A tumor-specific endogenous repetitive element is induced by herpesviruses

Published in Microbiology
A tumor-specific endogenous repetitive element is induced by herpesviruses

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Many breakthroughs in cancer immunotherapy have ultimately come from learning how chronic infections interact with the immune system and how cancer cells, in turn, learn to mimic some of the same traits associated with chronically infected cells. Thanks to recent advances in Next Generation Sequencing, among other techniques, heterochromatic DNA - previously considered to be genomic “dark matter” - was found to be transcriptionally active in cancer cells. In particular, it has been found that tumors express a family of satellite RNA that are typically silent in healthy cells. Such RNA often emanate from pericentromeric regions and display a class of CpG nucleic acid motifs that are rarely found in the human genome, but may be present in zoonotic viruses or bacteria and may trigger the pattern recognition receptors of the innate immune system which detect “non-self” material.  The human satellite RNA HSATII is an outlier even within this group, as it displays CpG motifs at unusually high density and is overexpressed in tumors.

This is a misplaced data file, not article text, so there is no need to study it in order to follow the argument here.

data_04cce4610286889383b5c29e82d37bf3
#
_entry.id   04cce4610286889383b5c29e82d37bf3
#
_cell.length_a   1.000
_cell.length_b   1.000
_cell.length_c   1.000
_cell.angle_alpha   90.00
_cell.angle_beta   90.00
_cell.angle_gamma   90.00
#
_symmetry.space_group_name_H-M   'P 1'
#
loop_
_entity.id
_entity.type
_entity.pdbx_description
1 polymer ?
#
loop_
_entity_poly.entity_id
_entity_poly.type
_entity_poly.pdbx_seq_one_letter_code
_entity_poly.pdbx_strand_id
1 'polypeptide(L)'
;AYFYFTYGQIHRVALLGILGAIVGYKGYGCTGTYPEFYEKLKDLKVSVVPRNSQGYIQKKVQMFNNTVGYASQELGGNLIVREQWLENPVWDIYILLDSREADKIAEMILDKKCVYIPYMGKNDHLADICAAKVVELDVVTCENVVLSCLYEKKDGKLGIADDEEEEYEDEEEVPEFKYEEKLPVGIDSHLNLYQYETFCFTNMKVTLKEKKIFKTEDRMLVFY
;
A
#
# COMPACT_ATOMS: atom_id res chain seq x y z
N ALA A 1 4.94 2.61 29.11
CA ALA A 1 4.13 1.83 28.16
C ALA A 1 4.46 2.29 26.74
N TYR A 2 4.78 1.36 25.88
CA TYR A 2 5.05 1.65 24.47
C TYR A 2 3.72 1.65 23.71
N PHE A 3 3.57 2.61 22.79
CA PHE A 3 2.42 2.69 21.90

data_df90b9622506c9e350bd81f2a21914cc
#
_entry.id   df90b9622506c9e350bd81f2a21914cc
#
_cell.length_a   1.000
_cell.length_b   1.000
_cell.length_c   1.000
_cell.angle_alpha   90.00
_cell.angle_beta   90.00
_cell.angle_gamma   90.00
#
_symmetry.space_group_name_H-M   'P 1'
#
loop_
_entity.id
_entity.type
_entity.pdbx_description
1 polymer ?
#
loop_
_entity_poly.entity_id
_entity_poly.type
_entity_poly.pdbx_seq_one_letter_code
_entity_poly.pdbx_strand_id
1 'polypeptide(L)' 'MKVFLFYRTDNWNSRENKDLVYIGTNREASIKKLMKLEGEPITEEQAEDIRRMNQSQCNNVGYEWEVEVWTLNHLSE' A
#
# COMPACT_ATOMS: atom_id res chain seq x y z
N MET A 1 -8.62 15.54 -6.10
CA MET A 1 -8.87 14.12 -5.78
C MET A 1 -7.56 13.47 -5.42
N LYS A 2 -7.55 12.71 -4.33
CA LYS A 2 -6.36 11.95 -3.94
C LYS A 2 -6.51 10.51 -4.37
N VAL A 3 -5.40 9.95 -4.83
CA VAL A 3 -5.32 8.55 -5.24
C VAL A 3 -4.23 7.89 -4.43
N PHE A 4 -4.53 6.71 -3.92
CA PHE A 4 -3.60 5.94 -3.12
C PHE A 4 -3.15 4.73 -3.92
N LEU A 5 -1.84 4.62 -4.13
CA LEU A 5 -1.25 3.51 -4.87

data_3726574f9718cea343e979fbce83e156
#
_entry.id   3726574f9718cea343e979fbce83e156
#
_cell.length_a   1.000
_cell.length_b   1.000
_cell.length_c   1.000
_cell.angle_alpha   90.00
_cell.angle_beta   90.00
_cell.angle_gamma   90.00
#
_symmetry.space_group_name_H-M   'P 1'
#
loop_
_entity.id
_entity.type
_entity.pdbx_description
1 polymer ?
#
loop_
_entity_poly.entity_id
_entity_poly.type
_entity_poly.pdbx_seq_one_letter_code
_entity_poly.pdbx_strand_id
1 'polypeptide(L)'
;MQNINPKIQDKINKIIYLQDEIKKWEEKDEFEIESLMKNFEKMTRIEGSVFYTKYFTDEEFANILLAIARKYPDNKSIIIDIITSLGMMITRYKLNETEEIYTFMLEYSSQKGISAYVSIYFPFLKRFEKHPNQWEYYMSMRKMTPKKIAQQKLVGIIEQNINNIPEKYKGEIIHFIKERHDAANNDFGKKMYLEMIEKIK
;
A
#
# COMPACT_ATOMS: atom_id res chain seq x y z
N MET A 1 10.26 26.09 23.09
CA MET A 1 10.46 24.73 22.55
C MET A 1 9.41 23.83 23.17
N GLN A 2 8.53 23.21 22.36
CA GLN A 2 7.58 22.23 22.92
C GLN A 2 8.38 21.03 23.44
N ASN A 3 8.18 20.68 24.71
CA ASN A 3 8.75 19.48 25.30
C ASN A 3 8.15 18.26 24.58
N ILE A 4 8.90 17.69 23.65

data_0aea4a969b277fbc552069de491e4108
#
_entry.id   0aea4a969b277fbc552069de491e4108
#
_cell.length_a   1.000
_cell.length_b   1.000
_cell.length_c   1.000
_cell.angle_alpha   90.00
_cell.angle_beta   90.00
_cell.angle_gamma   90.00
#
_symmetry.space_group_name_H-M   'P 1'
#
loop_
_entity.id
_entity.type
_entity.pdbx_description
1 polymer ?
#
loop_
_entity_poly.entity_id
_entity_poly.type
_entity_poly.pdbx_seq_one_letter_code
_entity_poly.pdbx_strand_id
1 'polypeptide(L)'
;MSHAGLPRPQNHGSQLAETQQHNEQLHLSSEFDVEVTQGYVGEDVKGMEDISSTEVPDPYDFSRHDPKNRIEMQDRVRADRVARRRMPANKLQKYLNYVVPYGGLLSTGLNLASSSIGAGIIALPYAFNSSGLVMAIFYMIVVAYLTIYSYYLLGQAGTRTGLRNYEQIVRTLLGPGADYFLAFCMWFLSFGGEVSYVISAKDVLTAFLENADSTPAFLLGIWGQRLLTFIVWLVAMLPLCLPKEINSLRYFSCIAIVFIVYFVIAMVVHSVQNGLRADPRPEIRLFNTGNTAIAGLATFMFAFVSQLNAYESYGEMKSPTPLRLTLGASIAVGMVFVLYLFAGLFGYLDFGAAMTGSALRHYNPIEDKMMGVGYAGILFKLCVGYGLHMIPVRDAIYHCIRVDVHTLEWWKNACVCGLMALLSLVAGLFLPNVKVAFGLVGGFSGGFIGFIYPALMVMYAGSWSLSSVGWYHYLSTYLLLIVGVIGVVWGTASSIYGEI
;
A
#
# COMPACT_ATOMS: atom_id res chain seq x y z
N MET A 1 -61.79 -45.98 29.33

The complexity of changes observed in cancer cells and infected cells is profound and there are many biological processes commonly manipulated in these pathogenic settings. As we were specifically interested in aspects of host-pathogen interactions that tumor’s mimic, we wondered if chronic viruses could change infected cells transcriptionally, in similar way to cancer, by inducing HSATII RNA. We not only discovered that this satellite repeat RNA is strongly overexpressed by some members of herpesvirus family (HCMV, HSV) and regulated by viral proteins, but we found that its expression is advantageous for viral replication and modulates cellular behavior that can aid to viral pathogenesis. 

Our virus-centered studies not only uncovered interesting aspects of viral infection adding another piece to growing speculations about HCMV oncomodulatory effects, but also provided an inducible system that could accelerate investigations about possible roles HSATII RNA plays in many other diseases. Clearly it implies the possibility of novel therapeutic approaches to treat both conditions. Moreover, both the induction of repetitive elements and the inflammation associated with chronic inflection has been implicated in a range of diseases over the past year. For instance, Alzheimer’s disease has been associated with HSV infection, and the movement of repeats has been associated with loss of epigenetic control during aging. It is possible that work such as ours could provide a mechanistic bridge for these provocative associations. 

Poster: HCMV infection induces HSATII expression. HSATII RNA was visualized in mock- and HCMV-infected human fibroblasts at 24 hpi using an in situ hybridization assay. Nuclei were counterstained with hematoxylin (light blue) and HSATII RNA was detected with a labeled probe (red).

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